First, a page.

Alberta wants progress within days from Ottawa in resolving a pipeline dispute with British Columbia, or will look at further retaliatory measures.
Alberta Premier Rachel Notley, who has already suspended talks to buy British Columbia electricity and has banned BC wines from Alberta, on Monday repeated her government's claim that the western Canadian province’s actions on the Trans Mountain pipeline are illegal and must be reversed.
"We do not seek an escalation, but if BC continues to insist that they have rights to attack Alberta's economy that they don't have, we will have no choice (but) to respond," said Notley.
Two weeks ago, BC Premier John Horgan's government announced it was looking at restricting expanded flows of oil into the province pending a review to make sure that such spills could be properly cleaned up.
The move would have a direct impact on the Trans Mountain pipeline expansion, which was approved in 2016 by the federal government but has faced delays and opposition in BC ever since.
Horgan says the restriction is in keeping with the province's responsibility to keep its coastline and waterways safe. But Notley said the Canadian constitution is clear that Ottawa has the final say on interprovincial projects like pipelines.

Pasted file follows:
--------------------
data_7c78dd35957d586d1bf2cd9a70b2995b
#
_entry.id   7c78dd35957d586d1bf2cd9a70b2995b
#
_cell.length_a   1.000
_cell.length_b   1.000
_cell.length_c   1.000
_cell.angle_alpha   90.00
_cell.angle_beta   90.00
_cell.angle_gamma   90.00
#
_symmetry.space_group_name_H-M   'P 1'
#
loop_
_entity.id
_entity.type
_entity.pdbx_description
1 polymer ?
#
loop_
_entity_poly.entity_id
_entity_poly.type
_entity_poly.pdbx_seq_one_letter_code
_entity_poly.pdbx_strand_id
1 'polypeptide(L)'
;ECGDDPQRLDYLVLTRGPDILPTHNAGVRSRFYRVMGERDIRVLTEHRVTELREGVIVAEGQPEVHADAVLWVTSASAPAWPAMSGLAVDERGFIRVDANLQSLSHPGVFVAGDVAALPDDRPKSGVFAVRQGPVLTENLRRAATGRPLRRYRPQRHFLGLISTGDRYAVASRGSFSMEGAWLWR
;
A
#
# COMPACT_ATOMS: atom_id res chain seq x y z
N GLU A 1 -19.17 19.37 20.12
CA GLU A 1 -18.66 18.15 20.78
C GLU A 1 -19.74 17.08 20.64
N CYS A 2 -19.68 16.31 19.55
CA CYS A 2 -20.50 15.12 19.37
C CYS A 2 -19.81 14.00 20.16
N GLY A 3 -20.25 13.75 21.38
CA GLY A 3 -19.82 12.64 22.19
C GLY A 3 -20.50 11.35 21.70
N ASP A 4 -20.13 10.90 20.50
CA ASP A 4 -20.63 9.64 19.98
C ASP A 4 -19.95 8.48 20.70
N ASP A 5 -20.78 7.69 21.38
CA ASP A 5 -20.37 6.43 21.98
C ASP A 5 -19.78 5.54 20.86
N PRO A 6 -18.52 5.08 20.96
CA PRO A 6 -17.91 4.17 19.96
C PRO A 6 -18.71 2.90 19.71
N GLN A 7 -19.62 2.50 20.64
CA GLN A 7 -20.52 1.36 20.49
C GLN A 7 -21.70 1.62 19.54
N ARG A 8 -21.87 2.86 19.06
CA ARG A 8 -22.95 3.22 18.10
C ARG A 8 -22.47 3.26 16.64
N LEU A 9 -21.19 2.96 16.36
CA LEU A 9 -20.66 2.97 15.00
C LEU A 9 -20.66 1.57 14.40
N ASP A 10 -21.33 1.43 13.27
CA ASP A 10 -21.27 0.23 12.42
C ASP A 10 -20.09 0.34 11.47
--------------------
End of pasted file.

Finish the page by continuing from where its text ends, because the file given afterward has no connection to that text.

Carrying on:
Prime Minister Justin Trudeau's government has been meeting with BC counterparts in recent days to resolve the impasse.
Notley has suspended talks with BC to buy $500 million worth of electricity and has halted imports of BC wine, worth about $70 million a year. She said she will give the feds a little more time to resolve the issue, but not too much. "When I say we're going to give them a little bit of space, we're talking days, not much more than that," Canadian Press reported.
Notley said she hasn't ruled out more extreme options such as finding ways to restrict oil to BC or refusing to transport gas from that province, but said she doesn't want to harm Alberta's interests in the process. "You cut off shipments to BC, it's Alberta's economy that feels that more than BC's," she said.
Kinder Morgan Canada has approval to triple capacity on the existing Trans Mountain line, from Edmonton to Burnaby, a critical lifeline for Alberta's, and Canada's, oil industry due to tight pipeline capacity on the North American grid.
Trudeau's government has said the project will proceed.